What, if anything, could still derail the Brexit process in the coming months? Kirsty Hughes thinks the biggest political crisis might be yet to come as the negotiations unfold. Particular stumbling blocks include Northern Ireland and the future customs arrangements.
With just six months to go to finalise the Brexit withdrawal agreement, the watchword most frequently heard around Whitehall and Westminster is ‘uncertainty’. The cabinet are at daggers drawn over the future customs relationship with the EU – a row that pays little attention to what the EU might agree to. And there is no visible progress on the backstop that would allow Northern Ireland to keep the border open whatever the future relationship. Continue reading
On Friday 2 March, Theresa May gave a speech in which she laid out some of the “hard truths” of Brexit, but her strategy with regard to the negotiations is as unclear as ever. Benjamin Martill (LSE) argues there’s value in being intentionally vague.
Does Theresa May have a Brexit strategy? To most observers of the chaotic Brexit process, the answer would be an emphatic ‘no’. May’s administration has lurched from crisis to crisis, is riven by internal divisions between Tory MPs, and has by all accounts failed to articulate a clear and coherent position in the first round of negotiations. Internecine warfare between proponents of a hard and a soft Brexit have been reignited by concerns that May is softening her stance on Brexit. Continue reading
A recently published report from The UK in a Changing Europe examines various aspects of Brexit and public opinion. Here, Anand Menon, Director, and Alan Wager, researcher at The UK in a Changing Europe reflect on some of the report’s key findings. They argue that Brexit has had the effect of deeply embedding tribal politics, based on social identity, into British political life, and that it is difficult to envision this changing any time soon. This article was originally featured on The UK in a Changing Europe site and is reposted with permission.
It’s common to hear that Brexit has changed everything. And as with all such clichés, there is both an element of exaggeration and an element of truth to the claim. The decision of British voters to leave the European Union has had a fundamental effect in both revealing and deepening existing cleavages in British public opinion, and opening up new ones.
In a new EI Working Paper titled ‘Brexit and the Re-Making of British Foreign Policy’, Nicholas Wright analyses the challenges Brexit will pose to British foreign policy-makers and institutions, the future of UK-EU relations, and the impact of Brexit on UK engagement with the multilateral system. The paper also shows how the UK government can mitigate the risk of a significant loss of international influence. In this blog entry, Dr Wright highlights the key findings of the paper.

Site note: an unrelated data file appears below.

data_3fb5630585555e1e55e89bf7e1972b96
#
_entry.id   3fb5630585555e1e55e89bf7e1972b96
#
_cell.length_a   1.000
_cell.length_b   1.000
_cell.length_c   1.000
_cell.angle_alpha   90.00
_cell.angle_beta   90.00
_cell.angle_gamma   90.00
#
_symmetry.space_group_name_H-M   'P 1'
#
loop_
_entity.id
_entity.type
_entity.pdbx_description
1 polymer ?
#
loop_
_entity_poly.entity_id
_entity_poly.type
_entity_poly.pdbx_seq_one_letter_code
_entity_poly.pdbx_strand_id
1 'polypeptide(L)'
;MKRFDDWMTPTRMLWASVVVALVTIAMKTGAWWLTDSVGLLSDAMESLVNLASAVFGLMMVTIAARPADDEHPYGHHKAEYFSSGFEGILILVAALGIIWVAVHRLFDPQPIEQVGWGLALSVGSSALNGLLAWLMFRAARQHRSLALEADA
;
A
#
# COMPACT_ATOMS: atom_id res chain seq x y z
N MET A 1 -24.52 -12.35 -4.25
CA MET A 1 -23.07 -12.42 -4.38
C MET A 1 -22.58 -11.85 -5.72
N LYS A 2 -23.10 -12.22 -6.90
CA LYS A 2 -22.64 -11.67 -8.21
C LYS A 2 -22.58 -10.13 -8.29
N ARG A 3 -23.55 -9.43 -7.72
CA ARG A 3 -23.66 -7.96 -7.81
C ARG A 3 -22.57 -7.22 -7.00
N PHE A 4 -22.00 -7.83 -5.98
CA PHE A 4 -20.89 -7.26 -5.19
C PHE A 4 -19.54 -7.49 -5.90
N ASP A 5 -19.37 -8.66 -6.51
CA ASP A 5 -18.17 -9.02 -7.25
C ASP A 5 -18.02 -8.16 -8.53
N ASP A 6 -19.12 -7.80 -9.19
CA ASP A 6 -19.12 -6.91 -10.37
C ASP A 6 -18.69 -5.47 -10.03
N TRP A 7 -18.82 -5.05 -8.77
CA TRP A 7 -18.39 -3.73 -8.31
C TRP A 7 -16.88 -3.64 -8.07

Since the end of the Second World War, the UK has been a multilateral power par excellence, directly contributing to the construction and expansion of many of the most important institutions of international governance, and championing a rules-based international system. In the 2015 National Security Strategy, for example, the maintenance of this system was identified as a core British national interest, contributing to the UK’s capacity to ‘punch above its weight’ in international affairs.
However, although Brexit entails the UK’s departure from a major component of this system, the consequences for British foreign policy remain under-examined in public debates. A number of challenges need to be addressed.
Taking a macroeconomic perspective, Paul Welfens reflects what the findings of his book ‘An Accidental Brexit’ mean in light of new developments in the Brexit negotiations. He argues that if the true economic consequences had been known, the referendum would have turned out differently and shows the potential pitfalls of the ‘Global Britain’ approach to international trade.
The joint statement by PM May and President of the European Commission Juncker on 8 December declared: there is a basic agreement on the ‘Exit Treaty’, including a UK payment of £35 to £39 billion and the British promise to avoid a hard border regime in Northern Ireland. Hence, Stage II of the negotiations can start in the near future. An exit treaty opens up options to avoid a No-Deal Brexit which would bring a net welfare loss of approximately 16% of UK real income as estimated by the European Institute for International Economic Relations (Discussion Paper 234).